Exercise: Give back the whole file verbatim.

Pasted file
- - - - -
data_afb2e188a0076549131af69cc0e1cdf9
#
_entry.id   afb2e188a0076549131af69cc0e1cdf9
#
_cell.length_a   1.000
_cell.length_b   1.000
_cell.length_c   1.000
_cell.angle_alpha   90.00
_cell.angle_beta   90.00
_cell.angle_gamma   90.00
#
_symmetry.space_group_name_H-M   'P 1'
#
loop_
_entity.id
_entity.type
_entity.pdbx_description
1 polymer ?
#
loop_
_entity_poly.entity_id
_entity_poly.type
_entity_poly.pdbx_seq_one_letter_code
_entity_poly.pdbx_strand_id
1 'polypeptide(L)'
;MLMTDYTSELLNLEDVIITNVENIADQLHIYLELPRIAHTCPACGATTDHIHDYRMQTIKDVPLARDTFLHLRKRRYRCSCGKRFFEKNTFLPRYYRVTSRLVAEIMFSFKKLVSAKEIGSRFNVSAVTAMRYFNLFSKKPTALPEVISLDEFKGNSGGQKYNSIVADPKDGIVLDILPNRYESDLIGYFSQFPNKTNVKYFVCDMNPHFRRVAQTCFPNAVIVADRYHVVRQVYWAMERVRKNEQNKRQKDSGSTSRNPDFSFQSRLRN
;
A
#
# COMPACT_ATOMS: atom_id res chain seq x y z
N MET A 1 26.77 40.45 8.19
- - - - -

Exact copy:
data_afb2e188a0076549131af69cc0e1cdf9
#
_entry.id   afb2e188a0076549131af69cc0e1cdf9
#
_cell.length_a   1.000
_cell.length_b   1.000
_cell.length_c   1.000
_cell.angle_alpha   90.00
_cell.angle_beta   90.00
_cell.angle_gamma   90.00
#
_symmetry.space_group_name_H-M   'P 1'
#
loop_
_entity.id
_entity.type
_entity.pdbx_description
1 polymer ?
#
loop_
_entity_poly.entity_id
_entity_poly.type
_entity_poly.pdbx_seq_one_letter_code
_entity_poly.pdbx_strand_id
1 'polypeptide(L)'
;MLMTDYTSELLNLEDVIITNVENIADQLHIYLELPRIAHTCPACGATTDHIHDYRMQTIKDVPLARDTFLHLRKRRYRCSCGKRFFEKNTFLPRYYRVTSRLVAEIMFSFKKLVSAKEIGSRFNVSAVTAMRYFNLFSKKPTALPEVISLDEFKGNSGGQKYNSIVADPKDGIVLDILPNRYESDLIGYFSQFPNKTNVKYFVCDMNPHFRRVAQTCFPNAVIVADRYHVVRQVYWAMERVRKNEQNKRQKDSGSTSRNPDFSFQSRLRN
;
A
#
# COMPACT_ATOMS: atom_id res chain seq x y z
N MET A 1 26.77 40.45 8.19